Friday, July 15, 2016

The Tribunal Ruling on China vs Philippines: Tsai misses an opportunity

This week my old college roommate from 35 years ago came to Taiwan, so naturally I took him to Alishan.

I took my old college roommate to Alishan on Tuesday and Wednesday, then frantically did all the work I'd been ignoring, then headed up to Taipei for hours of meetings on Thursday and Friday morning. Sorry for my silence.

New President Tsai Ing-wen has to solve three interrelated problems: (1) the ordinary problems any leader faces, from domestic crises to economic growth; (2) Taiwan's relationship with the large state next door that wants to annex it; and (3) Taiwan as a state in a post-colonial transition. The Taiping island mess impinges on all three...

That's why her response to the surprisingly sweeping decision of the Court of Arbitration decision in the case brought by Philippines against Chinese expansionism in the South China Sea was so disappointing to so many of us watching. The Tsai Administration may have lost a perfect opportunity to separate itself from China, to reassure the US that would have a calm and rational foreign policy, to bolster its southward oriented diplomatic policies, and to begin to distinguish Taiwan from the ROC colonial state. There were a couple of bright spots.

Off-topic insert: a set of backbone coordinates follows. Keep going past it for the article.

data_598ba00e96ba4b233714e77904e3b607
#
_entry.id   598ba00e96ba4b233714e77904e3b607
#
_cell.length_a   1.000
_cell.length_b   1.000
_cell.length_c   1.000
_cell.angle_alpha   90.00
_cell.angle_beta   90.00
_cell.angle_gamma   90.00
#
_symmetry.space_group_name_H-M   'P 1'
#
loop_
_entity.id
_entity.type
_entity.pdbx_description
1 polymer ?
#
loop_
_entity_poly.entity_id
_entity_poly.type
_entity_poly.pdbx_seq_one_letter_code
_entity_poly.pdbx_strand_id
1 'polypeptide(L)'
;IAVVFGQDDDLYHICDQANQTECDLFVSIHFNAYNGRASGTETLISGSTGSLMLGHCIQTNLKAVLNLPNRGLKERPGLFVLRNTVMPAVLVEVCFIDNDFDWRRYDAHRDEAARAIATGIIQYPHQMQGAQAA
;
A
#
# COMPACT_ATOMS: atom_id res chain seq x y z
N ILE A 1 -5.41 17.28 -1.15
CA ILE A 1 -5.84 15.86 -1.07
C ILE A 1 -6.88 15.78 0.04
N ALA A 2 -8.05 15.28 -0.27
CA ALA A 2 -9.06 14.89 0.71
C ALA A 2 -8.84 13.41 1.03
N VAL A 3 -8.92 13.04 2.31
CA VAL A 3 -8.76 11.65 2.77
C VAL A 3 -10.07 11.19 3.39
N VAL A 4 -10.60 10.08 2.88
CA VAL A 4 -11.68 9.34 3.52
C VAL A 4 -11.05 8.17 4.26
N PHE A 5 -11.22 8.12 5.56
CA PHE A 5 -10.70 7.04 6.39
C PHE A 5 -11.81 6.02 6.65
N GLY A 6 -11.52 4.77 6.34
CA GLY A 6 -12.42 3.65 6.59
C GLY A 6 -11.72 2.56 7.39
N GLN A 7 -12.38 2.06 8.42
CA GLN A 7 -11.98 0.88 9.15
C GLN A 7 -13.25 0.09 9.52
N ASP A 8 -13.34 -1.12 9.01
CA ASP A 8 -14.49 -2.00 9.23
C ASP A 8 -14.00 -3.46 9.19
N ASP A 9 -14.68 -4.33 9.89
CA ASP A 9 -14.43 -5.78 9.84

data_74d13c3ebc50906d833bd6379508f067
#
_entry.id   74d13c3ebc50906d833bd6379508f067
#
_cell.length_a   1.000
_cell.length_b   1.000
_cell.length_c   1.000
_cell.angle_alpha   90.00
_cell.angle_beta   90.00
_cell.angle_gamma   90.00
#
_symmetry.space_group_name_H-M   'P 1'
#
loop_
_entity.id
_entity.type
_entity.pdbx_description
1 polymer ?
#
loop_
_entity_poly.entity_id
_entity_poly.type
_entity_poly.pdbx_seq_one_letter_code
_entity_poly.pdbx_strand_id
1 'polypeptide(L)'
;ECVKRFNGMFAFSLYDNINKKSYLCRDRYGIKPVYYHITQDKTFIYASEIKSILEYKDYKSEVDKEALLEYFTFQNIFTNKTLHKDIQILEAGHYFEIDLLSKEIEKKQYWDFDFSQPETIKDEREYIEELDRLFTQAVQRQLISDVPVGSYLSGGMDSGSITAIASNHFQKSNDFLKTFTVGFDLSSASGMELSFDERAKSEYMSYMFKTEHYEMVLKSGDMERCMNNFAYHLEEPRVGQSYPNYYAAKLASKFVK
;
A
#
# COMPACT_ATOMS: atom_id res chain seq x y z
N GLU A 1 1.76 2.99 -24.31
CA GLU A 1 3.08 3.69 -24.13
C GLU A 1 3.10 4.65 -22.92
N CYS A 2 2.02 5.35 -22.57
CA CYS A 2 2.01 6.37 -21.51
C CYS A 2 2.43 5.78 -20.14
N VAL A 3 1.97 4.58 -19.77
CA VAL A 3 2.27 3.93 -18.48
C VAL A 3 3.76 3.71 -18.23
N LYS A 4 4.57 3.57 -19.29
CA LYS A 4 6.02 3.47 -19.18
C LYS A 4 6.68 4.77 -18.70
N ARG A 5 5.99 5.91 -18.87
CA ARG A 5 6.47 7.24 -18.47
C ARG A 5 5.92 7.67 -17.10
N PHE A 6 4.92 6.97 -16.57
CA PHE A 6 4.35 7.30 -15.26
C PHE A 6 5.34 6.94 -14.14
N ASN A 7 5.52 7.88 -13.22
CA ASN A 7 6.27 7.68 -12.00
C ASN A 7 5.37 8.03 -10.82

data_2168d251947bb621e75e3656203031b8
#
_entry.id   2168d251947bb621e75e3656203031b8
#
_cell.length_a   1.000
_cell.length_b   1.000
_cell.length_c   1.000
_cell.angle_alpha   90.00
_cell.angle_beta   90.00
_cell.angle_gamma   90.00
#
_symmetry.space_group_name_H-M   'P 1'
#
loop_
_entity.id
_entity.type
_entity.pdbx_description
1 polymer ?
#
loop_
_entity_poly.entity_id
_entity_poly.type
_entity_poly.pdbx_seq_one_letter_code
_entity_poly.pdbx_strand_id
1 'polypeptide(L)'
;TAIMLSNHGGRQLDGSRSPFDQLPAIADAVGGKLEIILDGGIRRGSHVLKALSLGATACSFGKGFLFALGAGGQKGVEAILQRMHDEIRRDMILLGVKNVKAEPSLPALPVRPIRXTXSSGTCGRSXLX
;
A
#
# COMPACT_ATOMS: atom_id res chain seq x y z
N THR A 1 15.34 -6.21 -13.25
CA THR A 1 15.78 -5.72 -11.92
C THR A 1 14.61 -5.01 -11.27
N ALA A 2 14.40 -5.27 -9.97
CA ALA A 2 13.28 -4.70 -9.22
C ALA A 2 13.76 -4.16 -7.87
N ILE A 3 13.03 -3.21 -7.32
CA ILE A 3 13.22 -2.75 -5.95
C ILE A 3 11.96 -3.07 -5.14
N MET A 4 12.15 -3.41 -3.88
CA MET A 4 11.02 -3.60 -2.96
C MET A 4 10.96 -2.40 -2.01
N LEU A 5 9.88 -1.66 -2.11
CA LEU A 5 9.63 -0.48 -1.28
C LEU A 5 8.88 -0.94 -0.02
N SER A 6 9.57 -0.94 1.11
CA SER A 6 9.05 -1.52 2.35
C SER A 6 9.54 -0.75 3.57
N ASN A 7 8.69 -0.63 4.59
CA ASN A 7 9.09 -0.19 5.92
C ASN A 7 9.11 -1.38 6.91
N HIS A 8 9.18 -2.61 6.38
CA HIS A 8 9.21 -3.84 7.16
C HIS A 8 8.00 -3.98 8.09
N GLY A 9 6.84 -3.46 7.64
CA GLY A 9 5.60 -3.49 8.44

There's a pretty simple filter for deciding what to do in situations like this: imagine what the KMT would do, and then don't do that.

First, the Court of Arbitration at The Hague ruled that the ROC-held island of Itu Aba was not an island but a rock under UNCLOS, along with everything else in the Spratlys. That was a massive defeat for China, which refused to participate in the proceedings.

Tsai immediately dispatched a warship to the island and rejected the verdict of the Tribunal...
“Today [Wednesday], the Kang Ding-class Dyi-huah frigate is to embark on a patrol mission in the South China Sea,” Tsai said in a morning speech to the crew of the frigate. “The mission was moved forward by one day and carries particular significance, as new developments occurred in the region yesterday [Tuesday].”

Tsai said a ruling handed down by the Permanent Court of Arbitration in The Hague, Netherlands, on Tuesday, especially the part pertaining to Itu Aba Island (Taiping Island, 太平島), constituted a severe impairment of the nation’s rights regarding its islands and territorial waters in the South China Sea.

“This frigate represents the Republic of China. The uniforms you wear represent the public’s trust in you,” Tsai said. “As for this mission, it is aimed at demonstrating Taiwanese determination to defend our national interests.”

A paragraph in the court’s ruling states that all of the high-tide features in the Spratly Islands (Nansha Islands, 南沙群島) — which Taiwan claims — including Itu Aba, are legally “rocks” that do not generate an exclusive economic zone or continental shelf.

The government has refused to recognize the ruling and deemed it as having no legal effect on the nation on the grounds that Taiwan was not invited to participate in the arbitration process, nor was it consulted about its opinions.
The Czech East Asian security expert Michal Thim explained the ruling succinctly on Facebook:
To put it simply, Taiwan has sovereignty over Itu Aba, but it cannot utilize sea beyond 12 nautical miles economically without Manila consent.